Believe me, I have no sympathies for the Chinese Communist Party, and am personally disgusted by their human rights record. I don’t work for CAMG, so I don’t know everything about them. But in in the interests of truth, I just believe that Stephen has incorrectly claimed CAMG are ‘pretending’ when I saw for myself that CAMG’s website are pretty clear about their links to Government. (Meanwhile, I checked out ABC’s website and couldn’t find the part where they say they are Government-owned!).

    The hilarious thing about this is that there was nothing wrong with Ms Yu’s questions anyway, as Stephen said, “she can ask whatever questions she likes”. This whole story is based on such a non-issue, and yet so riddled with journalistic inaccuracies!

  10. craig z

    I find any mechanism, including the ‘use’ of foreign journalists to cloud the metering of information wrong. Stephen’s thesis was that it then ‘appeared’ as if a foreign media person was objectively reporting Chinese politics with critical thinking, but in reality, she is a patsy-like person (probably) used for metering information for control: abhorrent.

    If true, why is that bad: it is linked to other mechanisms of control used by the Chinese state: violence, abuse of official court processes to defame or unlawfully hold, etc etc. Most common, though is the use of media to portray or conceal these things which are crimes, often. Media is forced to portray everyday human Chinese stories, which are in a backdrop of a successful society, with strong growth, or else.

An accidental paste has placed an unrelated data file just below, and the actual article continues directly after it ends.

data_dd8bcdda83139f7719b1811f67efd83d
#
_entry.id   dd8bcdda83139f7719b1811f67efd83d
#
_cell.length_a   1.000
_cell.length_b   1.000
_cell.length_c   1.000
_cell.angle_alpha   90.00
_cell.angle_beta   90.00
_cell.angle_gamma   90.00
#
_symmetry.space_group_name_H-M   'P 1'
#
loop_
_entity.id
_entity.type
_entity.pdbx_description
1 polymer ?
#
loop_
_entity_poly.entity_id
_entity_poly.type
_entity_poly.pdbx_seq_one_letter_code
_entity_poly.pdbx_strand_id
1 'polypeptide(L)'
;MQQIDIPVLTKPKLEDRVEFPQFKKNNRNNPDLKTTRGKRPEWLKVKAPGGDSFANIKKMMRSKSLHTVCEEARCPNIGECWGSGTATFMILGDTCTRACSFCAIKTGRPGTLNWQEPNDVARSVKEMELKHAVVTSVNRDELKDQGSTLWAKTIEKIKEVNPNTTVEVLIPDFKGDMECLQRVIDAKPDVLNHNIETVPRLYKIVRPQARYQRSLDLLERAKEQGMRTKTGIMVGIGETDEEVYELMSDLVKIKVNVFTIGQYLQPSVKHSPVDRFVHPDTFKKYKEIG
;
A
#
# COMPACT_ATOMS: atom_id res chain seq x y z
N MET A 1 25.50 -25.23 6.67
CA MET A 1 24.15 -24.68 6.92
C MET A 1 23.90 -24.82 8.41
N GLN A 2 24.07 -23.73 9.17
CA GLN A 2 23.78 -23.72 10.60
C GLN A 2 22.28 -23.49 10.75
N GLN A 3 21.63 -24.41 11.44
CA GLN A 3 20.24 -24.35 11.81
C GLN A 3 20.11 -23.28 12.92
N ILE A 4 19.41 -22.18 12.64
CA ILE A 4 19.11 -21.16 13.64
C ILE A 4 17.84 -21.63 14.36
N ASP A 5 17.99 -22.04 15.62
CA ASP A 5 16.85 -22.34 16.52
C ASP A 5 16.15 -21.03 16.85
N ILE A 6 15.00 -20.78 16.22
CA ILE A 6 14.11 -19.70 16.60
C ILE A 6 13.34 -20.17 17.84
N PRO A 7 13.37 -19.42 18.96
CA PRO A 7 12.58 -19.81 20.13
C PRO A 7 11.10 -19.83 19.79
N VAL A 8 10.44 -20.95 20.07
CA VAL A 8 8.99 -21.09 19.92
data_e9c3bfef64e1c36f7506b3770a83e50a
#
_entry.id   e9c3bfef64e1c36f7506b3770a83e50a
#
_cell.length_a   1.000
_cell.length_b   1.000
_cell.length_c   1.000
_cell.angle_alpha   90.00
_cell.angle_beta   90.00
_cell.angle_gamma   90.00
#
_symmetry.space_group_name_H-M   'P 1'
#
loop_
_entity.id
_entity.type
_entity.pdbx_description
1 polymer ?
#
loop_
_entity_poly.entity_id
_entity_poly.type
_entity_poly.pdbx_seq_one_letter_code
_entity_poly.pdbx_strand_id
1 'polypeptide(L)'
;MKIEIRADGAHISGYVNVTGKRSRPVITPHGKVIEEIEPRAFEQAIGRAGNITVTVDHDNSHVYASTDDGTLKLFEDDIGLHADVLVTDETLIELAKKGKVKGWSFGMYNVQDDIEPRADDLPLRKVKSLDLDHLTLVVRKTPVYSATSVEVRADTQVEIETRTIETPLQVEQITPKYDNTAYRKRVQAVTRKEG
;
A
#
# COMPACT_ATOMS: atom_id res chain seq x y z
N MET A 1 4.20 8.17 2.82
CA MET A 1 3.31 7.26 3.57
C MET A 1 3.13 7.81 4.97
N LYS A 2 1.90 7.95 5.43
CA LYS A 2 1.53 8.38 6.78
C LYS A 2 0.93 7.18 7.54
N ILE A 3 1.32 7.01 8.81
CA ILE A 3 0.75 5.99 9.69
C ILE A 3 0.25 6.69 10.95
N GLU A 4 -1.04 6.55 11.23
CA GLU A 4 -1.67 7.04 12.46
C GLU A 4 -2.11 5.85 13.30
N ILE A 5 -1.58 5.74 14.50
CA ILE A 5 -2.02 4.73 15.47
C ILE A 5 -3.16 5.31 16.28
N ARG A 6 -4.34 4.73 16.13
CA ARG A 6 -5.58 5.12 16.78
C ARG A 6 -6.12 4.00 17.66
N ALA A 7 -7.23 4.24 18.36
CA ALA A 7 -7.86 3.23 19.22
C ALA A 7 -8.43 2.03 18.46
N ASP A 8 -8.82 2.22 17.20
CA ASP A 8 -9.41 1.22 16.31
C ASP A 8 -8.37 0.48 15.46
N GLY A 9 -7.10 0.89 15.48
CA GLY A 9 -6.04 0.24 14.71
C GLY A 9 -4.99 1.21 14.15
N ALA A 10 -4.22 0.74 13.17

You and I, if you are Australian, would, as joint rulers (democracy = rule by the people) exercise a good level of control. To do that, we need independent and critical media, including access to free information.

    There is a link between violence exercised partially (for party reasons) by the Chinese state, and what Andrea did here, so regardless of the ‘OK-ness” on the surface, it is the principal that grates on me. (…so an issue with me.)